Team GB sailing champion Giles Scott says it is “Olympic curtains” for him, with the finn class being removed from the programme after Tokyo 2020.
The Rio 2016 gold medallist will be looking for a second victory in Japan and in a year where sport has been heavily affected by the coronavirus pandemic, Scott has been busier than most - having competed for Sir Ben Ainslie’s INEOS Team UK in the America’s Cup.
Scott goes to Tokyo with the added pressure of knowing that the finn class has been in British hands at the Olympics since Iain Percy’s triumph at Athens 2000. Since then, Ainslie has won it three times, before Scott continued the tradition in Brazil five years ago. But although he is always reminded of that, the 33-year-old says it adds very little extra weight.
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“It’s an amazingly cool stat to have as an Olympic sailing team and the wider finn squad over the years,” he told Eurosport.
This is the last time the finn class will be represented at the Games so there are a lot of reasons for wanting to win. The amount of pressure that I put on myself and my drive to try and win at the Olympics is massive anyway and the added pressure of it having been in British hands since 2000 is, proportionately speaking, quite a small amount.
“There are cool stats like that and for sure you want to continue it but I want to win the Olympics regardless of that - it doesn’t change my drive or desire to win.”
Losing the finn class from the Olympic programme is a huge blow for Team GB, given its success has inspired a whole new generation of sailors. But Scott is ready to move on from the Games cycle regardless.
“Even if the finn had been continuing, I think this would be my final Olympic push. Never say never, you don’t know what the future holds, what classes pop up or if my mindset changes and I want to have another crack at it.
But it is hard. For people my size there’s not many opportunities to sail another class, so it’s kind of Olympic curtains for me. The bigger, heavier guys haven’t really got many other options. If this had been happening to me 10 years ago, it would have been devastating.
“There’s a lot of talent coming through and they could have had great Olympic futures and they won’t get those opportunities, I really feel for them. It’s a real shame for those guys who’ve had the spark of an Olympic dream.”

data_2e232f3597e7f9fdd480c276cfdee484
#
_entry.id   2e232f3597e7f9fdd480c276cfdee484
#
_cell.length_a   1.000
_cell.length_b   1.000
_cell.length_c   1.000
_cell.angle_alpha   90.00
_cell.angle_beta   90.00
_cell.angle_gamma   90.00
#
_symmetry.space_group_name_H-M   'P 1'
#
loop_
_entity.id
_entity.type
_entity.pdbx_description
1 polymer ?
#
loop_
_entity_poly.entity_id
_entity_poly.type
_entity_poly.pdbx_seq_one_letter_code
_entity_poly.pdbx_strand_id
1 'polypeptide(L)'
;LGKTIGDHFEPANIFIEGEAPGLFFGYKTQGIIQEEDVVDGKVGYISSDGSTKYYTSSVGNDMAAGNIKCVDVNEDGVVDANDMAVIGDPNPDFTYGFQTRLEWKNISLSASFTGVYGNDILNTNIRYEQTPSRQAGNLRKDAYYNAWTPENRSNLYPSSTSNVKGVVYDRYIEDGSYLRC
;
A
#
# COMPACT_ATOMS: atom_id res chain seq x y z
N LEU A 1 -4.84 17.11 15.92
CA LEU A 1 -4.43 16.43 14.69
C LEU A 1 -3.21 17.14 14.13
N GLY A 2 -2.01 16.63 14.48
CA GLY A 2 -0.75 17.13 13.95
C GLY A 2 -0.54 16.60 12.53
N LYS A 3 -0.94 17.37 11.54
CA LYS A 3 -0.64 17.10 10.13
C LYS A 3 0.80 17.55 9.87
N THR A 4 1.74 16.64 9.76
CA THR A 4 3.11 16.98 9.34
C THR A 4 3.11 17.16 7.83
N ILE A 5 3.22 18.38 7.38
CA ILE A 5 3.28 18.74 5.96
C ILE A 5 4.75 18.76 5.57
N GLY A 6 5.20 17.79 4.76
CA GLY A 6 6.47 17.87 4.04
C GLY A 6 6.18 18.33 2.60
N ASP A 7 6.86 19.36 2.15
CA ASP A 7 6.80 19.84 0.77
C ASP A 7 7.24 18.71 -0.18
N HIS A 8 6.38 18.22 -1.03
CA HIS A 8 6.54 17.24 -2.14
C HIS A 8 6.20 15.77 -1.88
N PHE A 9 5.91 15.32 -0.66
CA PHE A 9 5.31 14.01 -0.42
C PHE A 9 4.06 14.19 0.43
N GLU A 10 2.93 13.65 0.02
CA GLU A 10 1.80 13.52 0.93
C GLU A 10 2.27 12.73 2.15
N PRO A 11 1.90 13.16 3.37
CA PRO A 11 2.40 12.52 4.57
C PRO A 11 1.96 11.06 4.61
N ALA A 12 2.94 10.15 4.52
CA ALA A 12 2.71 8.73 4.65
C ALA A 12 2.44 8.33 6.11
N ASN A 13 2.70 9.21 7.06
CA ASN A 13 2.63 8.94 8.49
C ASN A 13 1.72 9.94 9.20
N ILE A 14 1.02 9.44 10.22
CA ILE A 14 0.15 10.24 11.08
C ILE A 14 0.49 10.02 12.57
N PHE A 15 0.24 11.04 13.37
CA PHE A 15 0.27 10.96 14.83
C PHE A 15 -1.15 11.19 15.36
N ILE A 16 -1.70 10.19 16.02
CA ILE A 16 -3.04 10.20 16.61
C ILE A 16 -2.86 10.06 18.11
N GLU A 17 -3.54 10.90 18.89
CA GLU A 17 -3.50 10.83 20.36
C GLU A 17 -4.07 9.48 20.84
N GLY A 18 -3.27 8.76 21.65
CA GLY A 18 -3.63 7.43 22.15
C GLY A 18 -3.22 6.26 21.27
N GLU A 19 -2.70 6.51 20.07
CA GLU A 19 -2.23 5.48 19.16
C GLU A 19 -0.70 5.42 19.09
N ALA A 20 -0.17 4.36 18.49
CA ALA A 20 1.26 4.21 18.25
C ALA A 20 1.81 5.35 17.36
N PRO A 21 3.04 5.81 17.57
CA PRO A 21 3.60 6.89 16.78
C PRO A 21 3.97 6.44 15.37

Since returning from the America’s Cup, Scott has finished second at the European Championships but was disappointed by his own performance at the World Championships shortly after. He says the focus there was too much on selecting equipment to take to the Olympics, but hopes he can now concentrate fully on the “nitty gritty” of racing.
But the one advantage he has over many of his rivals is the experience of competing in such a huge and prestigious competition as the America’s Cup and Scott hopes that will stand him in good stead.
“I think a lot of the other guys are reasonably competition hardened but they’re probably not too hardened on the focus and the amount of external pressures that get put on you at the Olympic Games,: he said.
“That’s the thing that the America’s Cup brought, it’s fraught, it’s very high stress, there’s a lot of people who are expecting certain results. You are under a lot of pressure and that’s something the Olympics replicates every four years.
“I’m certainly hardened at dealing with adversity because our campaign in the latter stages to put it lightly was a bit of an emotional rollercoaster. Ultimately, we couldn’t get the boat quick enough and we ended the campaign frustrated.”
Scott says a “healthy level of obsession” has kept him at the top of the sport throughout his career and that “enough is never enough” for him. Though he plans to continue to help Ainslie fulfil his dream in the coming years, full focus is on adding a second Olympic gold this summer - and keep the finn class in British hands.
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